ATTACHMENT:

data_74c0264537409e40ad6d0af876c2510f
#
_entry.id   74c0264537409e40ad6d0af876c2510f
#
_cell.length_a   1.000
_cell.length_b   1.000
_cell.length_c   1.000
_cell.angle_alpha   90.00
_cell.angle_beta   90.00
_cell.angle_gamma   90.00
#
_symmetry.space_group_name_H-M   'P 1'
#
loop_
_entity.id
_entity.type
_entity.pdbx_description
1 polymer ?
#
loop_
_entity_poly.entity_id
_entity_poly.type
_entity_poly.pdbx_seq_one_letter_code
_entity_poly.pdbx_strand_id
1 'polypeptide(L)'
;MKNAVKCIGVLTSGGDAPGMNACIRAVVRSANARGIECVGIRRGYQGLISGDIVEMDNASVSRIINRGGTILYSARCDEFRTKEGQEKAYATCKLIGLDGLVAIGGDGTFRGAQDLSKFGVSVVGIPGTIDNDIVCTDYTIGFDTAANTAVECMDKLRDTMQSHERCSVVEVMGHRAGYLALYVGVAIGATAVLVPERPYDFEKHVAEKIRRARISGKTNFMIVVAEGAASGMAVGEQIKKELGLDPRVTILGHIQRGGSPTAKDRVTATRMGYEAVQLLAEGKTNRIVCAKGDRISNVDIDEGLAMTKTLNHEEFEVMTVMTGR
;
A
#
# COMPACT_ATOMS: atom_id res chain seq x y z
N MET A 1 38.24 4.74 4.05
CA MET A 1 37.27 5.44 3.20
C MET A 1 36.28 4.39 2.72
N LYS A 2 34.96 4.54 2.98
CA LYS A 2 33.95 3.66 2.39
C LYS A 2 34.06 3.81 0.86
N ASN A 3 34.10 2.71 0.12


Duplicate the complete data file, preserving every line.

data_74c0264537409e40ad6d0af876c2510f
#
_entry.id   74c0264537409e40ad6d0af876c2510f
#
_cell.length_a   1.000
_cell.length_b   1.000
_cell.length_c   1.000
_cell.angle_alpha   90.00
_cell.angle_beta   90.00
_cell.angle_gamma   90.00
#
_symmetry.space_group_name_H-M   'P 1'
#
loop_
_entity.id
_entity.type
_entity.pdbx_description
1 polymer ?
#
loop_
_entity_poly.entity_id
_entity_poly.type
_entity_poly.pdbx_seq_one_letter_code
_entity_poly.pdbx_strand_id
1 'polypeptide(L)'
;MKNAVKCIGVLTSGGDAPGMNACIRAVVRSANARGIECVGIRRGYQGLISGDIVEMDNASVSRIINRGGTILYSARCDEFRTKEGQEKAYATCKLIGLDGLVAIGGDGTFRGAQDLSKFGVSVVGIPGTIDNDIVCTDYTIGFDTAANTAVECMDKLRDTMQSHERCSVVEVMGHRAGYLALYVGVAIGATAVLVPERPYDFEKHVAEKIRRARISGKTNFMIVVAEGAASGMAVGEQIKKELGLDPRVTILGHIQRGGSPTAKDRVTATRMGYEAVQLLAEGKTNRIVCAKGDRISNVDIDEGLAMTKTLNHEEFEVMTVMTGR
;
A
#
# COMPACT_ATOMS: atom_id res chain seq x y z
N MET A 1 38.24 4.74 4.05
CA MET A 1 37.27 5.44 3.20
C MET A 1 36.28 4.39 2.72
N LYS A 2 34.96 4.54 2.98
CA LYS A 2 33.95 3.66 2.39
C LYS A 2 34.06 3.81 0.86
N ASN A 3 34.10 2.71 0.12